Time

At this very moment, I’m on a quick trip with one of my closest friends. This point in time for me consists of navigating through odd and complicated life crossroads, but I’ve never been so sure of myself. I’ve never been this happy, content, and surrounded by support.

Additionally, these are the last few hours of being 28. Time is an odd beast, and the older I get the more I realize it.

In university, I developed an interest in the nature of time. From a philosophy of language standpoint, indexicals in particular grabbed my attention. I’m really fascinated by how-probably mostly metaphysically- ‘I am here now’ is meaningful.

My very specific interest in philosophy of language found it’s home in philosophy of time, when I had one lonely but incredible course on the philosophy of space and time. It challenged some deeply engrained assumptions I had about how I understand the world around me. Is time real? What would that mean for it to be real (or not)? In what way does it exist? If it doesn’t, how do we make sense of our experience?

I also acknowledge that though it’s fun to play around with ideas, I want to understand the implications of those philosophical conclusions in various real world contexts. It seems fine fun to challenge the reality of time when we think about comfortable scenarios. But what about the uncomfortable ones? Not that those situations should mould our understand of what is, try to force something. However, I tend to think when we only consider the mundane examples, it does just that. It let’s you play with fun abstract ideas, but doesn’t help you get to what the reality is (whatever that may mean).

Currently, I’m beginning to piece together what some physicists have to say about our understanding of time. In essence, they don’t. At least not very well.

Something so seemingly absolutely fundamental to our understanding of our place in the universe-our existence- is so unknown. A mundane thought takes time to experience.

It’s bewildering and exhilarating. To the adventurer in me, it’s a unknown frontier that I want to explore.

So the older I get, the less I understand but in a strange way it’s had the effect that I value my time-whatever that may mean-more than ever, and spending it with the people whom I care for and care for me.

So-here’s to a 29! May it be filled with hygge, exploration, and a lot of love (reciprocated with the people who earn it 😉 ).

I am here now.

Modern Day Heartbreak

One of the toughest heartbreaks is when someone you respect or love or are mentored by stops believing in you.

It’s a somber experience to lose a friend. It’s a devastation to lose a mentor.

When they stop believing in you; in your ability to do the thing you love, when they were so encouraging before, is a difficult failure to move beyond.

The Beginning of 2018

A while back, I got a paddle board and for my first trip with it I went out into the ocean. When I got out, it was beautiful. Calm serenity, looking out into the horizon and floating out, just touching the unknown. When I tried to get back to shore though, it was the first time in a very long time I felt fear. I should say, a specific type of fear; emotional fear I’ve felt. This fear was a twilight of primal/survival fear. I was out in the middle of an open ocean, not in prime physical shape, never had been out in the water with my board, trying to fight currents and waves to get back in. I was realizing I wasn’t as strong as I thought I was and for the first time in a very long time, I wasn’t sure if I was capable of saving myself. I was never in true danger as there were plenty of surfers around me. Pride wouldn’t let me ask for help though, so I pushed and paddled through as though no one was around. It took me a  long time to get back on shore and I was a bit away from where my friend was waiting for me. I was completely drained and the following day my entire back was in pain from pulling all of those muscles that I had never used before.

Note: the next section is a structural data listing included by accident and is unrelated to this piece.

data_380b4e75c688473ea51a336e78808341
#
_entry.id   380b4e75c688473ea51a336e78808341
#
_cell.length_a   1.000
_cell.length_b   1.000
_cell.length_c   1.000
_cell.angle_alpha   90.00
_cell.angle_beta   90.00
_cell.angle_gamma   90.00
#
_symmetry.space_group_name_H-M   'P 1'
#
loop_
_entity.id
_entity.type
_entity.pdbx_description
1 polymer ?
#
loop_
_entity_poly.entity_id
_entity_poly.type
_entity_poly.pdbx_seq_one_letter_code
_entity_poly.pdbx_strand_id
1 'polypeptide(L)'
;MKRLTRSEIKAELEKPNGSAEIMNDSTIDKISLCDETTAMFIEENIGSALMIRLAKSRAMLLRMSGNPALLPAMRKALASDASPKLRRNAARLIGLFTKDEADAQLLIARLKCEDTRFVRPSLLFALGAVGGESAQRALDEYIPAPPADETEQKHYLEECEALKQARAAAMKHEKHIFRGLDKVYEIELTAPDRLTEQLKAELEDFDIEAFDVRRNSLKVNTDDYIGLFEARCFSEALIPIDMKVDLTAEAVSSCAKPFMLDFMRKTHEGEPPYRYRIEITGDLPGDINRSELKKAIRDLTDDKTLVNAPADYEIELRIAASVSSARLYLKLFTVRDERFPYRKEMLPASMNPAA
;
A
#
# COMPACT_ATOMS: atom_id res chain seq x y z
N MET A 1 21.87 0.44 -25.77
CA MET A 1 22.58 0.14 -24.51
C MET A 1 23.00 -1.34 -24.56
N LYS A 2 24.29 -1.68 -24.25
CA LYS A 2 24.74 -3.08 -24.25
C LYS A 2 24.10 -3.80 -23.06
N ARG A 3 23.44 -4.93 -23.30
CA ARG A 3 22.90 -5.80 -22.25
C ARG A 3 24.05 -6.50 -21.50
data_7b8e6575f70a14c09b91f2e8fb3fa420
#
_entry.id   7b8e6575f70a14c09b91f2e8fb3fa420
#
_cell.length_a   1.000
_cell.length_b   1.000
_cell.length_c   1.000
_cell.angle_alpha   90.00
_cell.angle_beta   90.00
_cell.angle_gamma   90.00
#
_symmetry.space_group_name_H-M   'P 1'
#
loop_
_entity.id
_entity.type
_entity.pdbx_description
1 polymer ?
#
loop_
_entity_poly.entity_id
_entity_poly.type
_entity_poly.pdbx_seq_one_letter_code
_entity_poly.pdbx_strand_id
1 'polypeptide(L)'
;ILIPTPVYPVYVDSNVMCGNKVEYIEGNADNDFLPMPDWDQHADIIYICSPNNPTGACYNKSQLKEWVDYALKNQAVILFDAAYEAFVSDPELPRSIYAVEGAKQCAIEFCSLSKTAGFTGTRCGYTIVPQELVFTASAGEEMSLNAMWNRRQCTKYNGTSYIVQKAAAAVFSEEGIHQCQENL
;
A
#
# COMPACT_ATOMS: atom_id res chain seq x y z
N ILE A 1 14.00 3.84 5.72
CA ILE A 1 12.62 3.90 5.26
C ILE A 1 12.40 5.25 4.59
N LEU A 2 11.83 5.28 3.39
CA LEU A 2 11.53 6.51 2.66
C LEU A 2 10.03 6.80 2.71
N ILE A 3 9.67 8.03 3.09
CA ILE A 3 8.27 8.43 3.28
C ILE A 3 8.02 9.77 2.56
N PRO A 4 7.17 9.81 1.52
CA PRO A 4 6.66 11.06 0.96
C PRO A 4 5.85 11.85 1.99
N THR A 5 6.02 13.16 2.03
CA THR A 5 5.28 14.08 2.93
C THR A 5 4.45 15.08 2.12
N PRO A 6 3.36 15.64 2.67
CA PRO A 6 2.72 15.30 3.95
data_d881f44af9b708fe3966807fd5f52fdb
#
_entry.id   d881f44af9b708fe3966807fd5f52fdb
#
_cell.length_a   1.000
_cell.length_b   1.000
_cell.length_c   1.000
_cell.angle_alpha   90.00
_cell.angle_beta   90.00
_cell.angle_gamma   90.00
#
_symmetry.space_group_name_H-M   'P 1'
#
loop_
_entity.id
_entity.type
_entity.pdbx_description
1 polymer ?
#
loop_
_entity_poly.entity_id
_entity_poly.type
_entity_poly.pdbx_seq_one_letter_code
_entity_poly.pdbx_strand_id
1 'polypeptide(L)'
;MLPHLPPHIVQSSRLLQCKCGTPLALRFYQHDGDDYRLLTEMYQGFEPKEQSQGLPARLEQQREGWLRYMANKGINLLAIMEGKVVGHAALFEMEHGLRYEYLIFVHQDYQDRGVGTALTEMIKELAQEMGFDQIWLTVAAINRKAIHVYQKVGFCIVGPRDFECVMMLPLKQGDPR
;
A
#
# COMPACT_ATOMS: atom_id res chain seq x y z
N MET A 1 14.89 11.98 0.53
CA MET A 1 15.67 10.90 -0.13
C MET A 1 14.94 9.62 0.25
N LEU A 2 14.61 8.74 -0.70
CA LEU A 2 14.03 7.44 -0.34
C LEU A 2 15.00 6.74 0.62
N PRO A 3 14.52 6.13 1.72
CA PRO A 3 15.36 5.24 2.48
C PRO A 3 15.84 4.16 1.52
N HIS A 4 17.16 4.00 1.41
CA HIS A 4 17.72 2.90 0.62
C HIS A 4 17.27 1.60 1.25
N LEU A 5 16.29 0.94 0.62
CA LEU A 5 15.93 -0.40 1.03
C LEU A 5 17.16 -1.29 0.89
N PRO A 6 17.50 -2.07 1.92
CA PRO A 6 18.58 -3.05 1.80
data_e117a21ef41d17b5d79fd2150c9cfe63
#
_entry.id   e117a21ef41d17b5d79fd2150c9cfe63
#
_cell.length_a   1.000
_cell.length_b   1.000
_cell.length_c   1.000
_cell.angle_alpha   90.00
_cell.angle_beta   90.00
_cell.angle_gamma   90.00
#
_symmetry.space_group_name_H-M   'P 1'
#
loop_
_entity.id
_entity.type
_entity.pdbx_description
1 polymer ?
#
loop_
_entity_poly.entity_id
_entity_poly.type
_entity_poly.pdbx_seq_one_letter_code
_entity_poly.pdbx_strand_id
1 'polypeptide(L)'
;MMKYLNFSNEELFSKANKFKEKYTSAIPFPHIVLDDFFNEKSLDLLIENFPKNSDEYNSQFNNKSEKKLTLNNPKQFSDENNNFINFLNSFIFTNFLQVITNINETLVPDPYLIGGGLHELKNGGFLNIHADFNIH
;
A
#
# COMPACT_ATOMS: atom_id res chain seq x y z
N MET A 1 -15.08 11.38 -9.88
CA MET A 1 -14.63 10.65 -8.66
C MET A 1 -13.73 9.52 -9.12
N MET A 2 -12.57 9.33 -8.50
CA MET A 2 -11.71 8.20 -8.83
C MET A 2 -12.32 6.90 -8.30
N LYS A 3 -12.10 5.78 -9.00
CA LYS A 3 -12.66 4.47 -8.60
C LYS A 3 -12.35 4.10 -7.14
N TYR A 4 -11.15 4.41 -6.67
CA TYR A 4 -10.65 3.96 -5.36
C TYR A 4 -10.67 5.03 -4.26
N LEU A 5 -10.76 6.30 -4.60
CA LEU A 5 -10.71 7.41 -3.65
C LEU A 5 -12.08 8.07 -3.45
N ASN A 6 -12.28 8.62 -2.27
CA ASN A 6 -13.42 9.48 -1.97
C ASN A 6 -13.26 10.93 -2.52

It was exhilarating.

I was afraid, but I was pushed (in a small way of course) out of my comfort zone. We get complacent sometimes, but I think in those places of the unknown when you get to test your own boundaries you learn so much. That’s what I want from life. I want to learn, grow, bring some joy to others, and hopefully one day I’ll be able to contribute in a positive way to the world.

It’s been an odd time in my life. I have been trying to get into graduate school for two years now. During that time I have had a job that-though not ideal (which job is?)-it provided some security for me during this interim. I’ve had amazing coworkers, it provided a supportive environment for the pursuit of personal goals, and for some time I even learned a bit about business and the people within it, so I waited for things to come together; I kept staying. But life doesn’t work in the way we plan, so even though I wasn’t being used to my full capacity it was easy for me to become complacent with where I was.

But I wasn’t happy. Perhaps it’s an irrational part of me, as how often do you really get a job that’s as relaxed as mine was and has coworkers who are as smart, funny, supportive, and talented as they are? But somewhere in me I want to feel that fear; I want to be pushed ahead of my limits. I want to use and extend my potential.

And so, perhaps against good judgement, I decided to leave my good job at the end of this month. Perhaps I’ll wind up in a worse situation, but hopefully that will propel me even further. I’m not truly sure what’s in store for me; I’ve nothing waiting for me. But I’m done waiting for nothing.

And so, here I go to make some more mistakes.